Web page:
Her only help comes from an exhibitor with ulterior motives and the Market Center’s attractive new security officer, Scott Brandon. Despite opposition from some of the exhibitors, her employers, and the police, Heather seeks to expose the killer before the show ends. To solve the mystery, she will haves to risk what’s most important to her and be prepared to fight for answers, her job, and possibly her life.

Can you share a little bit about what you’re working on now or what’s coming next? 

I have a couple of projects in various states completion and submission.  The story I’m actively working on right now is the sequel to A Gift for Murder, tentatively titled Wired for Murder.

My current working blurb is: Amidst the chaos of the opening of the Business Technology Show at the DC Market Center, Heather McNeil, assistant to the center’s director, has to deal with a few extra bits of trade show madness, including a loud and very public argument between the president of the largest exhibitor and an arrogant engineer working for a competitor. When the engineer is murdered, while on the phone with Heather, she has to find a way to cope with the trauma. And being Heather that means wanting to know why the murder happened and who did it.

What is a typical writing day like for you?

Since the beginning of the year, I’ve been trying to get on a regular schedule of writing for two hours from 8:30 to 10:30 before I get to work at the business that pays the bills, doing websites and other graphic design for authors and small businesses. So far it seems to be working. Before that I generally wrote in the afternoons, but I’ve realized that isn’t my best creative time. I usually write for an hour or two in the evenings as well.

Who are your favorite authors, the ones you read when you should be doing something else? Why do they appeal to you?

Barbara Michaels, Sarah Addison Allen, Ellis Peters, Charlaine Harris, Mary Stewart, Gillian Roberts, Jim Butcher, J.R.R. Tolkien, Andre Norton, Jack Campbell, Lois McMaster Bujold,  Simon Green, Susanna Kearsley. I don’t really know what they have in common that makes them appeal to me except that they’re all very good writers and storytellers. They all do intriguing plots with characters who develop in interesting and sometimes unexpected ways.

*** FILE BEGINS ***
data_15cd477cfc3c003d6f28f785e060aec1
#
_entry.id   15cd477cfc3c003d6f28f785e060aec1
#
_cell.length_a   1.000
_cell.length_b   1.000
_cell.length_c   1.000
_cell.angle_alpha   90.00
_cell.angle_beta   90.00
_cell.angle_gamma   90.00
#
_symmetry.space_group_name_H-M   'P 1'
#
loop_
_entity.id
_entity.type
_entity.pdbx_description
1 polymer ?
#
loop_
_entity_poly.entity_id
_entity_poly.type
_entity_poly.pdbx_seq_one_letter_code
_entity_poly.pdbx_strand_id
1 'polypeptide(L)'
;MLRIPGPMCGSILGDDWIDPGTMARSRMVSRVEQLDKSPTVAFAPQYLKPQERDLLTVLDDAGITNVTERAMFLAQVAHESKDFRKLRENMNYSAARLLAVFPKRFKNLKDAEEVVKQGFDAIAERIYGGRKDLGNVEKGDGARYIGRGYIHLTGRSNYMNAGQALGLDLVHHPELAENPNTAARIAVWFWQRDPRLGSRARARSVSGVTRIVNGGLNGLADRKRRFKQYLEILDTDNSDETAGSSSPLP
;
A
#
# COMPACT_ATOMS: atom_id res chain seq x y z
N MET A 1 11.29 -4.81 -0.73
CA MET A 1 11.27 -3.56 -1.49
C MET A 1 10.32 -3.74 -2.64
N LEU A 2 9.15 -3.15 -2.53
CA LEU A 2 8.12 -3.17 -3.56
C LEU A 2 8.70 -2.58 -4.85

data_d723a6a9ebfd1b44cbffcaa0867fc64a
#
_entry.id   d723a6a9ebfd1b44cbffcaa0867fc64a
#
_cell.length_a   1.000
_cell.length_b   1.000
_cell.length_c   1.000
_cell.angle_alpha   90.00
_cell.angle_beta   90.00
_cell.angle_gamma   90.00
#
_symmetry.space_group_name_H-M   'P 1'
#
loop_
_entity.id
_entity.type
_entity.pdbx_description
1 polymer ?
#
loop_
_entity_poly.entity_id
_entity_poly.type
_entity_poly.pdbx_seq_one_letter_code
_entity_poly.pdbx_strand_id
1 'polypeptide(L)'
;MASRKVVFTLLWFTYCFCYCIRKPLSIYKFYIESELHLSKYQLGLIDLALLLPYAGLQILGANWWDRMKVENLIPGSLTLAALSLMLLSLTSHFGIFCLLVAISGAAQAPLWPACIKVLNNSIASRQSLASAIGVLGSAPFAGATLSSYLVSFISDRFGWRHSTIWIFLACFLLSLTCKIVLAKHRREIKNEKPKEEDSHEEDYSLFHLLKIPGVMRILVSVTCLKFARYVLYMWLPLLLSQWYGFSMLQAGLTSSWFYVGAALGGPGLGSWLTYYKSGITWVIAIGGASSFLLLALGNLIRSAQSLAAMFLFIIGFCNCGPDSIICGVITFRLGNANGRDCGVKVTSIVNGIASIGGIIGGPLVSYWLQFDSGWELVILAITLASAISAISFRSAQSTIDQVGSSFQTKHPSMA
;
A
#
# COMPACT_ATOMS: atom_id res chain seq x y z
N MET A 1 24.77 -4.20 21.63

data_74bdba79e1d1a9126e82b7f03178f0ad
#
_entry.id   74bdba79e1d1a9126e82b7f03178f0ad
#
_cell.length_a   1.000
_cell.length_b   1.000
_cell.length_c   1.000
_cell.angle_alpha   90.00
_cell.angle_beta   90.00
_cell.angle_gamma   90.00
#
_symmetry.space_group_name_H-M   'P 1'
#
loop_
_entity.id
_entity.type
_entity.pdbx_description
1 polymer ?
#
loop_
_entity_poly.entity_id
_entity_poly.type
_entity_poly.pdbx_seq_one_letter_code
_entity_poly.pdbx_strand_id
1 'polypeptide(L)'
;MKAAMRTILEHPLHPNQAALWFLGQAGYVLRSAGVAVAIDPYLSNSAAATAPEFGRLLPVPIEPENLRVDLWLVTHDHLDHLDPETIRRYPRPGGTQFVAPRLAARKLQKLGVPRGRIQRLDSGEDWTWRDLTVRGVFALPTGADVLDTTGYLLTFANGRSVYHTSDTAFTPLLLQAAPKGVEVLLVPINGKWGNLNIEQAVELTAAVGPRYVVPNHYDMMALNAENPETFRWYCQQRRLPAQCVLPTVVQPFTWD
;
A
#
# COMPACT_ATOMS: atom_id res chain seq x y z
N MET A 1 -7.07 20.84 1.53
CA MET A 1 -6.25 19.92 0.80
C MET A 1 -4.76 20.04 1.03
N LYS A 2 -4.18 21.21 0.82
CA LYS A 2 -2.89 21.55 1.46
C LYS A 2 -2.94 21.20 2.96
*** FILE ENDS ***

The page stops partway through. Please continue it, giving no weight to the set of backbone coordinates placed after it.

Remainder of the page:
How long have you been writing?

karenmccullough.agiftformurderAbout thirty years. Yeah, even I can’t believe it’s been that long. I wrote my first full-length novel in 1984. I still have the manuscript—it’s in the attic, with a sticky note on it that says, “Burn me.”  It’s bad. Really bad. I had a decent idea but no idea how to write a novel. The first novel I sold (to Avalon Books, in 1988, published 1990) was actually the sixth novel I’d written. It took me that long to learn how to do it right. I’ve had an up-and-down career since then, but I’ve had quite a few things published since.

What do you consider the single most satisfying aspect of being a writer?

Because I’m a “pantser,” writing without an outline or much knowledge of how the plot works out, I’m always antsy through most of the first draft, wondering how, when, and even if a story will finally come together. So far, it’s always worked, though, and it’s a great feeling when the threads of the plot all start to mesh and I see the whole pattern. And then when I finally finish the first draft, it’s a real high. There’s usually plenty of rewriting that needs to be done, and lots of editing and polishing, but for me the hard part is getting that first draft done.

Who were your favorite authors as a child? Have they influenced your writing career in any way?

My earliest reading memories involve reading all the Nancy Drew books I could get hold of, along with my brothers’ collection of Hardy Boys as well. I graduated into my Dad’s library of mysteries, which included Agatha Christie, Rex Stout, Dashiell Hammett and others. A school friend introduced me to science fiction and fantasy, and I dove into Arthur C. Clarke, Heinlein, Andre Norton, Poul Anderson, etc.  As a kid, I worked the fiction section in our local libraries hard.  Somewhere along the way, I found Gothic romances and it was love at first paragraph.   Obviously it’s no accident that when I started writing, I produced mysteries, fantasy and science fiction, with some romantic elements.

How many hours a day do you write, where, any specific circumstances help or hurt your process?